Stony Silence: Between Prison, Halo, Field, and Path, the Game 1 Affinity matchup is actually better than it might seem. Silence swings it much further in our favor, especially when the opponent tries to bring in the already overworked Wear // Tears to combat our enchantments (if they are running them at all). Between Silence, maindeck and sideboarded Paths and Fields, plus the added Wear // Tears of your own, this matchup should be relatively comfortable.
Porphyry Nodes: Nodes feels like maindeck material until you test it against Affinity or encounter a fast Eldrazi start. Manlands also give this card fits. In those situations, you really miss the surgical Path to Exiles. That said, against decks that can’t vomit creatures like Affinity, and against those with less concentrated burst than Eldrazi, Nodes acts as a one-sided The Abyss that comes down on the first turn. Either an opponent plays around it and effectively waste their turn, or they play into it and incur massive losses. The effect is disgusting against decks which regularly deploy creatures but a) can’t exert immediate and decisive pressure with their army or b) require a critical mass of attackers to exert that pressure. I’m up to three Nodes in the board to handle all the creature-based aggro decks and those further up the midrange spectrum.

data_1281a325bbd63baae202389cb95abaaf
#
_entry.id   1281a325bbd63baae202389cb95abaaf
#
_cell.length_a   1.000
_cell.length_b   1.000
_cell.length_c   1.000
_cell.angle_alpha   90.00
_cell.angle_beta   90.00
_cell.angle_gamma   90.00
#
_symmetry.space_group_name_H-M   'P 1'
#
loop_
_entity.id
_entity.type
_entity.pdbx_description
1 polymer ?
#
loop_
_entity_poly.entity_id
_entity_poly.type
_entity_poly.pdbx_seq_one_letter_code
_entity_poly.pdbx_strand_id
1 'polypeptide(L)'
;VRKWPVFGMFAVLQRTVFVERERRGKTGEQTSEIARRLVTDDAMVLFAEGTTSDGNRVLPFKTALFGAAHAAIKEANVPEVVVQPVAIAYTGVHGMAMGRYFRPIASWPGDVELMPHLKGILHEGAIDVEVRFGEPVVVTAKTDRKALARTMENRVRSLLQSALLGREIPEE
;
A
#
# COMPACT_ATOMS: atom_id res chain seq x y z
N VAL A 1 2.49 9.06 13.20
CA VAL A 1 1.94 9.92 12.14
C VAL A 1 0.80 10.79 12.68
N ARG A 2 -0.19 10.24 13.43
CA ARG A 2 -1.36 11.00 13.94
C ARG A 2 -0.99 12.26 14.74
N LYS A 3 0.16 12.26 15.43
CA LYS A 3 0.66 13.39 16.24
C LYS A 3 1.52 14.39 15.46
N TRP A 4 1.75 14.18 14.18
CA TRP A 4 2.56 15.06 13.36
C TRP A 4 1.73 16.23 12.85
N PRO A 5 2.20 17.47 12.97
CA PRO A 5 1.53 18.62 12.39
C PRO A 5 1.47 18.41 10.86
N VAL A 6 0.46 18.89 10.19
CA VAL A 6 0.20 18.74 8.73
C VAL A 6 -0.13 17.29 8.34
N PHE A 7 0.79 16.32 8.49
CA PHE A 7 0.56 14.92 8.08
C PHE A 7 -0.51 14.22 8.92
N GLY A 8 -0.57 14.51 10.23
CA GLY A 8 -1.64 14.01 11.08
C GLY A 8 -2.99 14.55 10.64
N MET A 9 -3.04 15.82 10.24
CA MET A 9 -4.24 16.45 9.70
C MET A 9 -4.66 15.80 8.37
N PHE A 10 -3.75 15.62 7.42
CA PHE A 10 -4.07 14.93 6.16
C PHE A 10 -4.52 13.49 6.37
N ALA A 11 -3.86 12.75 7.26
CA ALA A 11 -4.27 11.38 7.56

Dovescape / Boseiju, Who Shelters All: We’re light to countermagic and control decks, and this pair helps plug those holes. In a control-heavy metagame (which we are definitely not a part of today), you’d probably need both of these in the maindeck with another 2-3 anti-control bullets in the sideboard: Defense Grid is very sweet in such a format.
Rest in Peace: Random graveyard decks are rampant in Modern, and Rest in Peace ensure these decks play fair in Games 2-3 (or don’t play at all). These also help your control matchup if they’re relying on Snapcaster Mage, not to mention all the unhappy Living End, Storm, Dredgevine, and Grixis players you’ll crush along the way.
When sideboarding, your first question is always “Do I need my Leylines anymore?” When answering this question, think back to your extensive metagame research to predict who summons Thoughtseize for Games 2-3. Affinity, for instance, is a post-sideboard Thoughtseize regular, even if Leyline feels pretty anemic in Game 1. Path to Exile is another swift cut, notably if your opponent is too wide for Path to handle (BW Tokens comes to mind) or doesn’t play meaningful creatures (Blue Moon). This will free up slots either for your matchup-specific inclusions or to shore up something in the maindeck which is working well (+1 Path, +1 Nevermore, +1 Field, etc.).